There’s more to BDD than evolving TDD

Behaviour-driven development started life as an NLP exercise to stem the abuse of the word “test” in “test-driven development”. Since then it has grown into a respectable and proven agile methodology (with a small “m” of course).

Dave Astels, the award-winning author, was an early adopter of BDD and has been instrumental in raising its profile. He presented it at Canada on Rails and is taking it to JAOO and SD Best Practices. He has even presented it to Google. His Ruby BDD framework, rspec, has inspired a number of similar projects.

Now, Dave is a programmer. What’s more, he is a very thoughtful programmer, which means he invests a lot of energy in making programming productive and effective – and more importantly fun – for himself and other programmers. He doesn’t get very excited about capturing requirements or the dynamic between testers and analysts, so you won’t hear him talking about the wider context of BDD, but you will hear him saying that there is one!

BDD is fundamentally about identifying behaviour. At the analysis level, the behaviour of a story is its acceptance criteria, which BDD expresses in the form of automated scenarios. You need analysts working with testers to capture the stories and identify the acceptance criteria, and then you need programmers working with testers to automate the scenarios.

So the ironic twist is that all that talk about “testing” in TDD was taking the focus off the real testing action! My efforts to put the word “test” back in its box have in fact propelled the testers into the central role on a BDD team.

So the message here is twofold. Firstly, although a lot of the existing BDD message is in the TDD space, don’t lose sight of the bigger picture or you’ll miss out on all the good stuff. And secondly don’t underestimate the value of the testers on your team: they are your direct line to delivering high value software.

4 comments

  1. I would have said “don’t underestimate the value of skilled testing on your team”. Perhaps even “skilled test discovery”, which distinguishes it from test execution.

  2. Test-Driven Development has jumped the chasm to general acceptance. This is a good thing, but like Dave said in his Google video, there are still a high percentage of people who practices bad TDD. But there is also people who is practicing BDD while their doing TDD. So what is the difference? The one thing I have seen is that most people think that TDD is about Testing. When you explain that TDD is really at its hart a design process, they squawk at you and give you a look like you’ve lost your mind.

    I see TDD as performing the following roles:

    1. Design process
    2. Requirements Capturing
    3. Behavior Specification
    4. Regression Test Suite

    For this reason I think we need a Behavior-Driven Development framework.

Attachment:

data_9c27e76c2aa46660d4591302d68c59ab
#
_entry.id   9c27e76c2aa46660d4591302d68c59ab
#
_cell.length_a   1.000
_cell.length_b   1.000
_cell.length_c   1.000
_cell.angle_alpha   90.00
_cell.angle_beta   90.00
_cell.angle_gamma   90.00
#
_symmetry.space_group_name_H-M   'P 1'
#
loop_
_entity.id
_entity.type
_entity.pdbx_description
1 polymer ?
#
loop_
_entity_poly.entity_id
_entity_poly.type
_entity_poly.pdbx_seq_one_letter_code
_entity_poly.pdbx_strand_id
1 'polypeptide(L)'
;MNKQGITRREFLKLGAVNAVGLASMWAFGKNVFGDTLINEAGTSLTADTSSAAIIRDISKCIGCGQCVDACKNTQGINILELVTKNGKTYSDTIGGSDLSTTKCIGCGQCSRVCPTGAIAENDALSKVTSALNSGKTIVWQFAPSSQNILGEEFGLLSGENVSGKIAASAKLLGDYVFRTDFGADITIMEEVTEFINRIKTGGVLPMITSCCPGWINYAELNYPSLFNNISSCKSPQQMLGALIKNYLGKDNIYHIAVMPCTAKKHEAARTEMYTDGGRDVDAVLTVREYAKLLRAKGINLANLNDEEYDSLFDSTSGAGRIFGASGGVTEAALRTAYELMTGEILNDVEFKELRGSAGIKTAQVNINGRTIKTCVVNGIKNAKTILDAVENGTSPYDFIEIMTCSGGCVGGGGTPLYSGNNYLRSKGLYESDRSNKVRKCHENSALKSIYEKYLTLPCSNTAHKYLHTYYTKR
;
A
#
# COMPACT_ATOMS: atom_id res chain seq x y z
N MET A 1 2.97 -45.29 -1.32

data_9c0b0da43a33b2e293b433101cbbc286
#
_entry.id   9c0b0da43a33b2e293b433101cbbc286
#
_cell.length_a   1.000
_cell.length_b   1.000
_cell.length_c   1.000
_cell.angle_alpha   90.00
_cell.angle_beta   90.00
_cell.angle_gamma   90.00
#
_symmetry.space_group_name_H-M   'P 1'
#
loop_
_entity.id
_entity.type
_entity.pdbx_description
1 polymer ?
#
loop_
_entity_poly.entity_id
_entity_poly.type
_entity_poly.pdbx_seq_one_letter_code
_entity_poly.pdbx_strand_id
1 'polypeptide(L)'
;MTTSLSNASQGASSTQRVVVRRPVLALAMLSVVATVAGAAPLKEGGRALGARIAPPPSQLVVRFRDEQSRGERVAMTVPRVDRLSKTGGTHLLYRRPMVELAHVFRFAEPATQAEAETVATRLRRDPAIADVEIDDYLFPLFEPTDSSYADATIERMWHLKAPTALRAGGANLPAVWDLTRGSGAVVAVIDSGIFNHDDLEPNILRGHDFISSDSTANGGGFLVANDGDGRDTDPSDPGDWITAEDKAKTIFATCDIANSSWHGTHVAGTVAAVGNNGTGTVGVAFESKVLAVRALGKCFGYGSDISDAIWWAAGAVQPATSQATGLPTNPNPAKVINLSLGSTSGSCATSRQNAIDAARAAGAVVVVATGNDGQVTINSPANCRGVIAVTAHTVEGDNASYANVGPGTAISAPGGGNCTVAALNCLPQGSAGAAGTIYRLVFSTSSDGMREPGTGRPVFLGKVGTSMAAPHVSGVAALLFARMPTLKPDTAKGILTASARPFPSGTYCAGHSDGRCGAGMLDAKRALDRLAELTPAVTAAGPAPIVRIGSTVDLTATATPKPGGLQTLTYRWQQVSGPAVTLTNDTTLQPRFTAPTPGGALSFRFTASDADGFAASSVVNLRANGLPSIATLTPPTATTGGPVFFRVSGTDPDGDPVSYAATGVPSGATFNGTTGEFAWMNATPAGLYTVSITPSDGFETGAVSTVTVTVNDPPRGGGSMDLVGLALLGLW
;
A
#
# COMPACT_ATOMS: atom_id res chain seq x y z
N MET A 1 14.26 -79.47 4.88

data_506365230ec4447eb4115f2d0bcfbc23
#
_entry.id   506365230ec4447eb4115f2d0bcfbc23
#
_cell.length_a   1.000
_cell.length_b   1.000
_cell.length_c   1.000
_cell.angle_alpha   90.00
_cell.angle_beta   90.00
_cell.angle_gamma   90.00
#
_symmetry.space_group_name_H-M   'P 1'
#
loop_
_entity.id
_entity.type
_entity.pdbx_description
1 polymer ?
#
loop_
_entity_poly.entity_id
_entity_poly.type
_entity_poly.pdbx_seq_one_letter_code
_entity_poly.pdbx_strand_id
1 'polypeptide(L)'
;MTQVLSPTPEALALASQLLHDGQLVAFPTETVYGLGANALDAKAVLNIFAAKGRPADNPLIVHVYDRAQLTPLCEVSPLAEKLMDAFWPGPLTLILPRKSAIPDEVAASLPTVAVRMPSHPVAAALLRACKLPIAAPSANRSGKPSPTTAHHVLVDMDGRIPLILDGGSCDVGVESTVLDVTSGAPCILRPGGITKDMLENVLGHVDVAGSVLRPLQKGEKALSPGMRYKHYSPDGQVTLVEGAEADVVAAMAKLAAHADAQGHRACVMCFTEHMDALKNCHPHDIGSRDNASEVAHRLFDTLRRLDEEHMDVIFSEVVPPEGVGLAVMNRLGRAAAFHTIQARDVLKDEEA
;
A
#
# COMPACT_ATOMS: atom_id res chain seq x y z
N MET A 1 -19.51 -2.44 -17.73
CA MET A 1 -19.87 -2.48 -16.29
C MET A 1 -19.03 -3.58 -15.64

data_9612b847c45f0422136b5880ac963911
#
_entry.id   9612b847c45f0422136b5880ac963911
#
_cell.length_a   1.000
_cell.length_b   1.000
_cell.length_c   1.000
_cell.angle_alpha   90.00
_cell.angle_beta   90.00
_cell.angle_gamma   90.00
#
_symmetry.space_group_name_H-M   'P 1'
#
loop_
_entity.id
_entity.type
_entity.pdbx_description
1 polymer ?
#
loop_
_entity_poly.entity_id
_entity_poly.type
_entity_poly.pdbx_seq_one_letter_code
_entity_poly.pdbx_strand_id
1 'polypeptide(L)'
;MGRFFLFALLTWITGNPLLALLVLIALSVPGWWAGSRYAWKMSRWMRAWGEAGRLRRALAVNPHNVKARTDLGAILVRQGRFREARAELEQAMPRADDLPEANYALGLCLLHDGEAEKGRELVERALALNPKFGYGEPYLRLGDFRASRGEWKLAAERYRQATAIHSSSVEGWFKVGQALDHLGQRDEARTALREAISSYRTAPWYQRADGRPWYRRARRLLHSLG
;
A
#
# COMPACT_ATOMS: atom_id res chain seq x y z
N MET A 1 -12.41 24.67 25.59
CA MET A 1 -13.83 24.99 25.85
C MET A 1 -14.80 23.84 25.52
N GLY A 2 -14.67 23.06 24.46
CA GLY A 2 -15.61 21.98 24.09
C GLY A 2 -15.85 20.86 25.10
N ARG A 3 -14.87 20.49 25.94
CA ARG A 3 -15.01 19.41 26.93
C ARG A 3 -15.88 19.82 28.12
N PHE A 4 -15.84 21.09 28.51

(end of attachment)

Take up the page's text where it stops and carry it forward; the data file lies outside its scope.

My daily development environment is .NET and C#, thus I would like to have something that suites my needs. Dave is working on rSpec for RoR and then there is JBehave for java. But I was unable to find anything for the .NET space. So I thought, I will roll my own.

    Here is what I have so far:

    using NBehave;

    namespace SampleBehaviour
    {
    [ Functionality ]
    public class CustomerLoadBehaviour
    {
    private Customer customer = null;

    [InitializeSpecification()]
    public void Setup()
    {
    customer = new Customer(123);
    }

    [ Specification() ]
    public void ShouldLoadCustomer()
    {
    Behaviour.Of( customer.Id ).Must.Not.Be.Null( “The Customer Id must not be null.” );
    Behaviour.Of( customer.Id ).Must.Equal( 123, “The customer id’s aren’t equal” );
    }

    [ Specification() ]
    public void LoadCustomerShouldFailed()
    {
    Behaviour.Of(customer.Id).Must.Not.Be.Null(“The Customer Id must not be null.”);
    Behaviour.Of( customer.Id ).Must.Not.Equal( 125, “The customer id’s aren’t equal” );
    }
    }
    }

    I’m busy working on a TestTip for VS2005, but have finished the NUnit integration.

  3. There is already an NBehave project underway. Graham Brooks is the project lead.

    The main differences between the xBehave (JBehave, NBehave) and xspec (rspec, sspec) families are:

    xspec uses the vocabulary of “specification” where xBehave talks about “behaviours”.
    xspec is exclusively looking at BDD-as-evolution-of-TDD, whereas xBehave is also about automating stories and scenarios.
    xspec extends the language to add DSL-type verification, so it is well-suited to dynamic languages (Ruby and Smalltalk are the current target platforms). xBehave uses <a href='http://joe.truemesh.com/blog//000511.html.Joe Walnes’s constraints-based approach>

    I’ll be releasing rbehave 0.1 just as soon as I can work out how to roll a Gem :)

    1. Thanks for pointing me in the NBehave project direction and the information surrounding the differences between rspec and xbehave.

      I think that my effort is more focused around BDD-as-evolution-of-TDD, a lot of my focus is around language. Trying to create a framework that is not obtrusive, but rather foster people to think in terms of the behavior /specification/functionality of the class they are trying to test-drive. For example my framework attributes is Functionality (TestFixture) and Specification (Test) to annotate the class and methods.

      I have found that developers new to TDD normally make all the usual mistakes and then loose faith in TDD. So take away the Test idiom and suddenly people think in terms of behavior and specification. Hopefully helping them to write better tests (specifications :-)…

      When are we going to see information surrounding the ideas behind jBehave and how to use it, etc…?

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